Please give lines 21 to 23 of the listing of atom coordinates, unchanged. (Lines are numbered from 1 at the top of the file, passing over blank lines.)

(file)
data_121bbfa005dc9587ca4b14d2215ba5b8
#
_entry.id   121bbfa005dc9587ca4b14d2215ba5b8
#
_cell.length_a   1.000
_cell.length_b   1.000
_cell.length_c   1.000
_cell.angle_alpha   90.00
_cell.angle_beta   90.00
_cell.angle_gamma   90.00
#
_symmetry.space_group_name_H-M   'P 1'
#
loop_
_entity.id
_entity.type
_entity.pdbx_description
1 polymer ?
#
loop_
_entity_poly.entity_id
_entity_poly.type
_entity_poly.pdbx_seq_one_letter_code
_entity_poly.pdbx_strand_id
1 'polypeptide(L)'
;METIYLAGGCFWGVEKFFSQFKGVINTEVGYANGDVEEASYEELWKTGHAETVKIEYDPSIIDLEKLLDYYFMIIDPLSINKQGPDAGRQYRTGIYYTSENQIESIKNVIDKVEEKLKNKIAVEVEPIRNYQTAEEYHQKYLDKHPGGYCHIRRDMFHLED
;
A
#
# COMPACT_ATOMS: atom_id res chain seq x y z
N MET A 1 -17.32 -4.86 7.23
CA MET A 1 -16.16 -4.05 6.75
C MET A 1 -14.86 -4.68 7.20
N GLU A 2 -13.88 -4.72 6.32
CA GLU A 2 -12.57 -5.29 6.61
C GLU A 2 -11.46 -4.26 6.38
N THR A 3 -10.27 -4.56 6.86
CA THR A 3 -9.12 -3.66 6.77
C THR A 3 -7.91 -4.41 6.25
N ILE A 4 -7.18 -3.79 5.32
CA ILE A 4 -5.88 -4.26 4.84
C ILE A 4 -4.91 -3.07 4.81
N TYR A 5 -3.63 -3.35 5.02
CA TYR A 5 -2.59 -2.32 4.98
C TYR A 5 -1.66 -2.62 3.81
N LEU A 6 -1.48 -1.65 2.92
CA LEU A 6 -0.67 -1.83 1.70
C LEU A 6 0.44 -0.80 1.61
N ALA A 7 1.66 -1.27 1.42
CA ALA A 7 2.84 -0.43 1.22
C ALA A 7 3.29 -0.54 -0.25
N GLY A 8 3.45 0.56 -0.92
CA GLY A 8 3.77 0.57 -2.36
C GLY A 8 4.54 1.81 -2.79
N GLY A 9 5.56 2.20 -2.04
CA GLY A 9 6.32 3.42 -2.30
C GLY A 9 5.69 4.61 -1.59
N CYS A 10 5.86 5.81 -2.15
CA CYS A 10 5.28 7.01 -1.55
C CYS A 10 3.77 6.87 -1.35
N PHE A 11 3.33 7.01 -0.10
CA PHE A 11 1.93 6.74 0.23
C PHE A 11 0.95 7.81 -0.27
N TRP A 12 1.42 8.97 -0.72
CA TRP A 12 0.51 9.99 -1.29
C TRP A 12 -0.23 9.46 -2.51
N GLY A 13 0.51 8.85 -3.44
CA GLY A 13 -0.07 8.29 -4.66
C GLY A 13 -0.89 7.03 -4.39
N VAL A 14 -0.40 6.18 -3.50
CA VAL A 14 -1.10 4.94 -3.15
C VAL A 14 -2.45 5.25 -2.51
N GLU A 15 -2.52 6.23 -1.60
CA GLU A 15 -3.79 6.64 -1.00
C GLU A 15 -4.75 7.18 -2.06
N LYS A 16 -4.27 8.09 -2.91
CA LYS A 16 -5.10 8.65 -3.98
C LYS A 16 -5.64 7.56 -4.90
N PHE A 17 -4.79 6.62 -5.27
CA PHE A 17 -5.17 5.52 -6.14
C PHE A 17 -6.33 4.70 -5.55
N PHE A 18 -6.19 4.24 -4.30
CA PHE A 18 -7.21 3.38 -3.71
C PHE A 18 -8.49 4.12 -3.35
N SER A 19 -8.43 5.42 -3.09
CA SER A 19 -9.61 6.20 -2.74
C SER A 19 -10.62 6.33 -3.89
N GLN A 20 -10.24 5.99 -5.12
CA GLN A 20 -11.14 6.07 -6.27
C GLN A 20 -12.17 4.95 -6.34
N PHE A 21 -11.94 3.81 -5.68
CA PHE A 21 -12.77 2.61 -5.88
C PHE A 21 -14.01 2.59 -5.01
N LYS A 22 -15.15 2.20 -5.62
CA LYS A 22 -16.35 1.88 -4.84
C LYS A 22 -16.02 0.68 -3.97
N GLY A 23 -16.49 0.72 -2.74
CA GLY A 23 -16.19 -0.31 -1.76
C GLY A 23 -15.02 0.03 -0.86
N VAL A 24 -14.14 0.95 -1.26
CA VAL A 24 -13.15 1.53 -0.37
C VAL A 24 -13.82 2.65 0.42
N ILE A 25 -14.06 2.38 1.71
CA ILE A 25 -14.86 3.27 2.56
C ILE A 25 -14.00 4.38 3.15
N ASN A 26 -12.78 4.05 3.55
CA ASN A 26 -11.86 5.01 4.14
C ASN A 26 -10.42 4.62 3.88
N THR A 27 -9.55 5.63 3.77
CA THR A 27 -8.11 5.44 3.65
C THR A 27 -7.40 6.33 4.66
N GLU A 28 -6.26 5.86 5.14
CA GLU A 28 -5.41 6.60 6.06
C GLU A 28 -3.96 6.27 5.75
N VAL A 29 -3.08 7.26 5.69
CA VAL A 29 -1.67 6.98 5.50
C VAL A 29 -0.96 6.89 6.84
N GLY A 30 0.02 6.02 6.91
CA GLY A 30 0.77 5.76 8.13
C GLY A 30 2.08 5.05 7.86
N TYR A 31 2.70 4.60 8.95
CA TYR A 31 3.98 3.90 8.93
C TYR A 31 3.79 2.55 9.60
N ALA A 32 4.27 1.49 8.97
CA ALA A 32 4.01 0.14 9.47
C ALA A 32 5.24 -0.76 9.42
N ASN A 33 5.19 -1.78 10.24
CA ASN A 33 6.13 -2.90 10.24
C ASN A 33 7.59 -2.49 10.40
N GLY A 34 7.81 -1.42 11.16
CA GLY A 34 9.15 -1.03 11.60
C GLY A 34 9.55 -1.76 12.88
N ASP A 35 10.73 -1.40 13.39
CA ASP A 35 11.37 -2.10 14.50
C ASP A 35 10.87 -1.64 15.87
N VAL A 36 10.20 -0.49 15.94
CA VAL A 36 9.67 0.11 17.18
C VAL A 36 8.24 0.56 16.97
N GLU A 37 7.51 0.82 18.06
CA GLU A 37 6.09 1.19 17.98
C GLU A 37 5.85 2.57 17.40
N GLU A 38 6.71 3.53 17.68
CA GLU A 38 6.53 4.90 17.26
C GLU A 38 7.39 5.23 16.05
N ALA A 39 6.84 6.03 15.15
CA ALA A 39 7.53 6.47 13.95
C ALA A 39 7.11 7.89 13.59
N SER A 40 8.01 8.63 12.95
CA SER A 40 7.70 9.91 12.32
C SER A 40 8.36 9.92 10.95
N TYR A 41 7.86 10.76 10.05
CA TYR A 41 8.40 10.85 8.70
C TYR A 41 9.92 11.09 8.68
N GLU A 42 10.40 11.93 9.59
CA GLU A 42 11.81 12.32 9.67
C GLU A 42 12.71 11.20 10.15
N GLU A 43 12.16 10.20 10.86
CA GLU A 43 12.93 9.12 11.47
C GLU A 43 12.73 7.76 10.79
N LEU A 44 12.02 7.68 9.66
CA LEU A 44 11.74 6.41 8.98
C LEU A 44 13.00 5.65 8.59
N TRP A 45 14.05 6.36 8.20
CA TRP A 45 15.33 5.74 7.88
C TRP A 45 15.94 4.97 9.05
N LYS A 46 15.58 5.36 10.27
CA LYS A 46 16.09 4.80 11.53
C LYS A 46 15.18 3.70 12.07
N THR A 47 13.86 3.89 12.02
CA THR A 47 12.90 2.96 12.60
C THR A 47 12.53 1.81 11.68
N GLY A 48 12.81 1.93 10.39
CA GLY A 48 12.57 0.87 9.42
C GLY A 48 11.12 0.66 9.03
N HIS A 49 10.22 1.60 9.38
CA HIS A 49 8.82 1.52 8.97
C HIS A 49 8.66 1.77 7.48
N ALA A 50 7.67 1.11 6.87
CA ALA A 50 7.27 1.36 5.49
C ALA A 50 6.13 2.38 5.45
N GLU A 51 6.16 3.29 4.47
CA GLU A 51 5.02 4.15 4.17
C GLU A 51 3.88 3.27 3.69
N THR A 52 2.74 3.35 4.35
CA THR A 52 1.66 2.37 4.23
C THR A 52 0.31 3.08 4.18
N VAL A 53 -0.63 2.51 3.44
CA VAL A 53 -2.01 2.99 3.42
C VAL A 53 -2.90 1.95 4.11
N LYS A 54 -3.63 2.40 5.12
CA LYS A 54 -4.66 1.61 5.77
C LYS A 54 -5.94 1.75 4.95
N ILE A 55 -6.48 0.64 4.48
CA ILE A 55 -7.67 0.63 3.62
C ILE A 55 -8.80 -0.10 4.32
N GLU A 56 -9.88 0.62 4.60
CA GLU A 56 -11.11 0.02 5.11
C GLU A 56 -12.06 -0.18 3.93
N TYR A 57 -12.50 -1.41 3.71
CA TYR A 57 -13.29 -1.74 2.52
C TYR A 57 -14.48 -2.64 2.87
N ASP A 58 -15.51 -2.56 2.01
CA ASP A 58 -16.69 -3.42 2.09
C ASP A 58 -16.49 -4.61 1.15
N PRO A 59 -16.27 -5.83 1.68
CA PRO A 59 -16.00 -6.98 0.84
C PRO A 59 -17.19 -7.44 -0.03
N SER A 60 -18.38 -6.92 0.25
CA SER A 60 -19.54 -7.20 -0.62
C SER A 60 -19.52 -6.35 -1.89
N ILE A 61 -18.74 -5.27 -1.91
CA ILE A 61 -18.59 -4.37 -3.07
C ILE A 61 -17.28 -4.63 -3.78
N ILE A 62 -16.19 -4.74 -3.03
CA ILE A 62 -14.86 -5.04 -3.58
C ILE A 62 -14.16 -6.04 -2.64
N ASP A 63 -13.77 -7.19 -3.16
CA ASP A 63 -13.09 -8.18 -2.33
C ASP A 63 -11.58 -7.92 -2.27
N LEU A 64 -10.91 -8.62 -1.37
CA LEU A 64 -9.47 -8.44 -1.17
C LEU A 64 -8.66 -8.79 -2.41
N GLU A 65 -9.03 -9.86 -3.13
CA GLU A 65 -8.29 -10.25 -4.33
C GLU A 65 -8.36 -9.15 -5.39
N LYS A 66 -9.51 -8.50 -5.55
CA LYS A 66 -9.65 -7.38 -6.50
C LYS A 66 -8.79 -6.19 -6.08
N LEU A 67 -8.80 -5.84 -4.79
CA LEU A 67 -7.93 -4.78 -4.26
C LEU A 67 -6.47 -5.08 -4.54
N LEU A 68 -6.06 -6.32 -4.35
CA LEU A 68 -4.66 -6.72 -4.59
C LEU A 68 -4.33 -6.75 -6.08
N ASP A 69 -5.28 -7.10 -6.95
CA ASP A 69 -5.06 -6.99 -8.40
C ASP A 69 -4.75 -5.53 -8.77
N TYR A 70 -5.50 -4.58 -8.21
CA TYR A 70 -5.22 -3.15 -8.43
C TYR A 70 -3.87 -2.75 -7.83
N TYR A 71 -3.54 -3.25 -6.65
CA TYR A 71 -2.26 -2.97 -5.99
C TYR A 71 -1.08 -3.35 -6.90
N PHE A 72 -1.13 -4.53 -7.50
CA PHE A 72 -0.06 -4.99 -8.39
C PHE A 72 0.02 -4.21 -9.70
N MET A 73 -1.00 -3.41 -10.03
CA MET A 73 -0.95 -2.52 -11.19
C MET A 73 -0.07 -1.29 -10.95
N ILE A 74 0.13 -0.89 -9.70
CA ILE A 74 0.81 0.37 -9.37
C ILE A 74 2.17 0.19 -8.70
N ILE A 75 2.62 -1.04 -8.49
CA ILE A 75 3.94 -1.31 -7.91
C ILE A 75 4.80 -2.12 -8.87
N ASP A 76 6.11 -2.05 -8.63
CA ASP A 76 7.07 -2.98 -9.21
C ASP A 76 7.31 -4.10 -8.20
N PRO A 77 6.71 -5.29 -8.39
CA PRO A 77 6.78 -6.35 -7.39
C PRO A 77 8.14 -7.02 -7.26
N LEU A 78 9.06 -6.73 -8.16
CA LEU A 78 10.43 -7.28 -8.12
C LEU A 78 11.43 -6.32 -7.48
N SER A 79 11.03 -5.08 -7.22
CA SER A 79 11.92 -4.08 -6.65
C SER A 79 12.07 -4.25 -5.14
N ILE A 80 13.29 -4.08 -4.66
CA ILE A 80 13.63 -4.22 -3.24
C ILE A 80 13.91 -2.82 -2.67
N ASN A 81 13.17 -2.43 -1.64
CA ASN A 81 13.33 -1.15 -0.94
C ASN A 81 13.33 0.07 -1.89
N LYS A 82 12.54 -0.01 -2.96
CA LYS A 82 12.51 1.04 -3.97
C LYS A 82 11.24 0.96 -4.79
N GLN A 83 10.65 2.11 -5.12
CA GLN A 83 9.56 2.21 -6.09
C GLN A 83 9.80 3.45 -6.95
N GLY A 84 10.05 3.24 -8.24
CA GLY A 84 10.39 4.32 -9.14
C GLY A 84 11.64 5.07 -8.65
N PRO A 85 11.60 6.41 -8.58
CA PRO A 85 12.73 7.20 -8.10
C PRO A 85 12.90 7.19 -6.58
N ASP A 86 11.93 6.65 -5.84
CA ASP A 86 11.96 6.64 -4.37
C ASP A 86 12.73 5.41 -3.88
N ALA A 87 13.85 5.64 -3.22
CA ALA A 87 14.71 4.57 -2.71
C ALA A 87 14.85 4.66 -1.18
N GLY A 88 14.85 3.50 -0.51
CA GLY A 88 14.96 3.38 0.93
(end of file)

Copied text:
_entity_poly.entity_id
_entity_poly.type
_entity_poly.pdbx_seq_one_letter_code